- Allow faculty to take home produce
- Condense the garden to make less work!
- Get weeds out before they go to seed!
Step 6: Summer Maintenance
Summer break is a prime growing season. If the garden is still growing:
- Enlist volunteers to maintain and harvest during the long school break
- Schedule workdays
- Consider teaming up with the on-campus summer youth programs
- Consider installing drip irrigation
- Keep mulch 2-3 inches deep
Options if the garden is not growing during the summer:
- Make sure plant debris is cleaned up and cover the soil by mulching
- Build soil by planting a cover crop
- Cover crops are plants used to build soil and not harvested for food. They keep nutrients in the soil so the rain doesn’t wash them away and return them as the cover crop is tilled back into the soil. Cover crops lead to better water infiltration and hold more water. They also keep down weeds. The types of winter cover crops that are suitable for planting in your school garden in late summer and early fall will depend on your region of the country.
- Buckwheat is considered a good summer cover crop in most areas. They should be cut down a week before flowering so they don’t set seeds. Chop them into small pieces and use them as mulch.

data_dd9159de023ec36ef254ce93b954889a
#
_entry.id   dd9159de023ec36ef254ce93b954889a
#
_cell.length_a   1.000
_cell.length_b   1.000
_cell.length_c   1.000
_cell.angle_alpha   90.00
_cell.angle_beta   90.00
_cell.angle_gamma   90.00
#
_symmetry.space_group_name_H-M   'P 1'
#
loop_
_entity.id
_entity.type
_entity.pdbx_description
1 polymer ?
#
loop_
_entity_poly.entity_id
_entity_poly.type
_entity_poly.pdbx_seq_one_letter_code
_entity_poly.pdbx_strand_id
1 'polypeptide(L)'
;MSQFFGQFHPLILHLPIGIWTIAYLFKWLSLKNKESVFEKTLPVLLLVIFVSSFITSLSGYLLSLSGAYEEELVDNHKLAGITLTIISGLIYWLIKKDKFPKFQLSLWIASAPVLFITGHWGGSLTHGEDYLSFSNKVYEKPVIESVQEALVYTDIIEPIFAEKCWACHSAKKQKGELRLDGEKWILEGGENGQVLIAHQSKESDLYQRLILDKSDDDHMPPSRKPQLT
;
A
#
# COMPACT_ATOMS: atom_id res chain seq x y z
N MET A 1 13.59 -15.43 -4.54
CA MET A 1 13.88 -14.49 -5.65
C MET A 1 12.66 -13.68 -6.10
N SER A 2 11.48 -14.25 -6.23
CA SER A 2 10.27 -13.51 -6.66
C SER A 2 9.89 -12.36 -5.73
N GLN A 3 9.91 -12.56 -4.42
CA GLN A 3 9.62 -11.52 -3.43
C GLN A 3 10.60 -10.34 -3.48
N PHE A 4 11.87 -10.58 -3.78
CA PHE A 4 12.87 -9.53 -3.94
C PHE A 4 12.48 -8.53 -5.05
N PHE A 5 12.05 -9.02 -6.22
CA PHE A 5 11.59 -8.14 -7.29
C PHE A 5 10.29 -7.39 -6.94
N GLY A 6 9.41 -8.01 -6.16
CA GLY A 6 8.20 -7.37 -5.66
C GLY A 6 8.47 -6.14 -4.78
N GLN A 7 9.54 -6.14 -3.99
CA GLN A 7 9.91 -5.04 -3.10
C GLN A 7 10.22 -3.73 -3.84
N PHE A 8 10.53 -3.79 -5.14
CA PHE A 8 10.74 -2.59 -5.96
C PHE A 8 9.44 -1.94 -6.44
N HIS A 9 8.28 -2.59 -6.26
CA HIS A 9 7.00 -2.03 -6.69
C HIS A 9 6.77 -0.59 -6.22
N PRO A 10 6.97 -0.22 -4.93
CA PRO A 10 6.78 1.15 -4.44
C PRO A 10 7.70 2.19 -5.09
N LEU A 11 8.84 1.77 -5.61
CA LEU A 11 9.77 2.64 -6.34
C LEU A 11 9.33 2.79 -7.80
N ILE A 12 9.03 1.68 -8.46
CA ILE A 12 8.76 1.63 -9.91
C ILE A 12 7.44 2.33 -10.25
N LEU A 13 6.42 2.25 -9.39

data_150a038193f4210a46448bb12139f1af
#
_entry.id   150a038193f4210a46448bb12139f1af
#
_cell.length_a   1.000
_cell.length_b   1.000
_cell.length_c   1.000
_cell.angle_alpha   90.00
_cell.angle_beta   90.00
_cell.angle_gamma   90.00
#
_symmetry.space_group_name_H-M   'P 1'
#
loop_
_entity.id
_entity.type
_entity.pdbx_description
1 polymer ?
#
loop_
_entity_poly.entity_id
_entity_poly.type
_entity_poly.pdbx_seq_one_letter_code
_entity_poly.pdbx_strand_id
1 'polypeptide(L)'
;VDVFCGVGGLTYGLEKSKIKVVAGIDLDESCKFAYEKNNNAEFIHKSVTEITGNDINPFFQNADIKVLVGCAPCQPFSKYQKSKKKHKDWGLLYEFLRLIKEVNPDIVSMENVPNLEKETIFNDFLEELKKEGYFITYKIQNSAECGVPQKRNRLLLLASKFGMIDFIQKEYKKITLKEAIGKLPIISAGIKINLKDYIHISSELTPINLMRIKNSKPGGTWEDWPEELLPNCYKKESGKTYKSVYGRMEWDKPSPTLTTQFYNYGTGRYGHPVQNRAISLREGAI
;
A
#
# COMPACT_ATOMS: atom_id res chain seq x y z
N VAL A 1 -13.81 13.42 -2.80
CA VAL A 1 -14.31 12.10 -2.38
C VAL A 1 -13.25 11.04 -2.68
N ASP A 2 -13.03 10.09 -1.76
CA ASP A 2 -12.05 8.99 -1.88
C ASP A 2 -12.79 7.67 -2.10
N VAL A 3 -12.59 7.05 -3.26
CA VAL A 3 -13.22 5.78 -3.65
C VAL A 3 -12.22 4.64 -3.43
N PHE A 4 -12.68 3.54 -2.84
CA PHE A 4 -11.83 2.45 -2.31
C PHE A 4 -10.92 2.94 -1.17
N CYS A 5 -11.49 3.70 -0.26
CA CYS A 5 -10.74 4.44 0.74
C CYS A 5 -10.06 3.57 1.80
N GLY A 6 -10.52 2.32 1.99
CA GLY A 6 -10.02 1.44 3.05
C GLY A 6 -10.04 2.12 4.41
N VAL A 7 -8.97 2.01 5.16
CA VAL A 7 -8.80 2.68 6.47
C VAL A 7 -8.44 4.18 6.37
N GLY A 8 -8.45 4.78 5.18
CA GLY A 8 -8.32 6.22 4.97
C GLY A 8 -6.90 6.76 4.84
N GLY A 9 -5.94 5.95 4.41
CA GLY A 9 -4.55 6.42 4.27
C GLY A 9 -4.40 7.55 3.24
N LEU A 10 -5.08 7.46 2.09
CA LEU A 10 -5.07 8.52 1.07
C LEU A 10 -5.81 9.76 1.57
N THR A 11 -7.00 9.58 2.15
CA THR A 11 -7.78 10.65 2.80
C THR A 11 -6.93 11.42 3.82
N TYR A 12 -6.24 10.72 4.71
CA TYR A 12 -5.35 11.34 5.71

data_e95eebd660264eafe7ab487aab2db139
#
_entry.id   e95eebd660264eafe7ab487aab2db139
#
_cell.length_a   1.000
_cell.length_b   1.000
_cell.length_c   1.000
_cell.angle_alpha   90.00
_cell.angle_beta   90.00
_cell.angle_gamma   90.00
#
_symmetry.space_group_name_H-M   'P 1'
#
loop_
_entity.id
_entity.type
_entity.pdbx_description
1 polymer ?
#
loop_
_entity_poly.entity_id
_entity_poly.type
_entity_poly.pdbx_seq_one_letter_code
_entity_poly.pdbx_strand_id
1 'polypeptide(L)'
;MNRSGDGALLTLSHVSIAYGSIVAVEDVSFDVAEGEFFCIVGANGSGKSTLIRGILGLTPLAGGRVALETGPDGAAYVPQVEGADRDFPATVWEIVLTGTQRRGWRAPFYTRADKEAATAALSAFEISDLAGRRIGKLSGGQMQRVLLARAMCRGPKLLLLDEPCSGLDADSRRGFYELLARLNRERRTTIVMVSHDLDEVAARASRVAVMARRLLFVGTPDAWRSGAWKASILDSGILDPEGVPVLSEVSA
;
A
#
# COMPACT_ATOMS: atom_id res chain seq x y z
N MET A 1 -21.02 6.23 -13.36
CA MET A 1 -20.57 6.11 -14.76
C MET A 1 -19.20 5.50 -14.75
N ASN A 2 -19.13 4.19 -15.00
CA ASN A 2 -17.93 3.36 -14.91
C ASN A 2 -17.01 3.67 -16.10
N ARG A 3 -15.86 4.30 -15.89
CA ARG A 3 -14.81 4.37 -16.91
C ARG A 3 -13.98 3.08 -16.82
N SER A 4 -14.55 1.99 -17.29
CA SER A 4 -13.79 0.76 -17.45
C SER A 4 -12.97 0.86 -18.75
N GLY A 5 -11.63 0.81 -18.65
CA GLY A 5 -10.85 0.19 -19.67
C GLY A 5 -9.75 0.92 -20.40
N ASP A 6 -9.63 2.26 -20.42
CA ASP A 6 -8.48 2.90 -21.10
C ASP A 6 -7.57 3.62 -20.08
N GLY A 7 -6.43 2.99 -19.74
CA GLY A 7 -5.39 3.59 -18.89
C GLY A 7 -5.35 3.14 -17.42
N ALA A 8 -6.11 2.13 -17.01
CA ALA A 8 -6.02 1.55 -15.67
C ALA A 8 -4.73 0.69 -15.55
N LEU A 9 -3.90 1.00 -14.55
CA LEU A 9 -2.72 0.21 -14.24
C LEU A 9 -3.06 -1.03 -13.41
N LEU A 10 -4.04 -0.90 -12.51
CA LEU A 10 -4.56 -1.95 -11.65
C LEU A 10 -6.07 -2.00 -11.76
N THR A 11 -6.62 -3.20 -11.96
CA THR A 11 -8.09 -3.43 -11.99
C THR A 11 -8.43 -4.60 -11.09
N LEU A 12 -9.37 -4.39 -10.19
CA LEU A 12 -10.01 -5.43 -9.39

Check out this link for more information!
Step 7: Winter Maintenance
Clean up the garden for a headstart for the spring season
- Remove plant debris
- Debris might be harboring pests or diseases that could cause problems next season
- Cover the soil with mulch or with cover crop
- Bare soil can erode from wind or water or compact from rain
- Covered soil reduces weeds in the next growing season
- Add winter cover crop. Cover crops hold onto nutrients in the soil and put them back in when returned to the soil in the spring.
How’d It Go?
- What was the hardest part about the harvest process?
- What changes will you make the next time you plant a garden?
- What was the best-tasting food you grew?
- Are there plants you wouldn’t grow again?
- What different plants would you like to try next time?
Report Students’ Impact
Congratulations!! You’ve implemented Harvest and Sustain! Don’t let all that hard work go unnoticed. Submit your results by clicking the green button below.
Project ongoing? No problem! Let us know what you’ve done so far.
By reporting your impact, Grades of Green can:
- CELEBRATE and elevate your students’ hard work and success.
- Offer our programs FREE for all students across the globe.
- AWARD stipends and certificates to hard-working educators and students.
Please take a few minutes to submit your results. Thank you!
- Edible Garden Series Google Resources
- Edible Garden Sign-Up Sheet
- Edible Garden Recipes
- Edible Garden Wrap-Up Form
- Edible Garden Harvest Worksheet
- Harvest and Sustain Slideshow
YOU DID IT! Congrats on Planning, Planting, Maintaining, and Harvesting an Edible Garden!
Now that you are a skilled gardener and have enjoyed the bounties of your garden, it’s time to start planning for the next season. With your experience and knowledge, you can anticipate and prepare for the upcoming challenges and opportunities in your garden. Get ready to sow new seeds, nurture new plants, and continue the cycle of growth and harvest in your ever-evolving garden. Happy planning!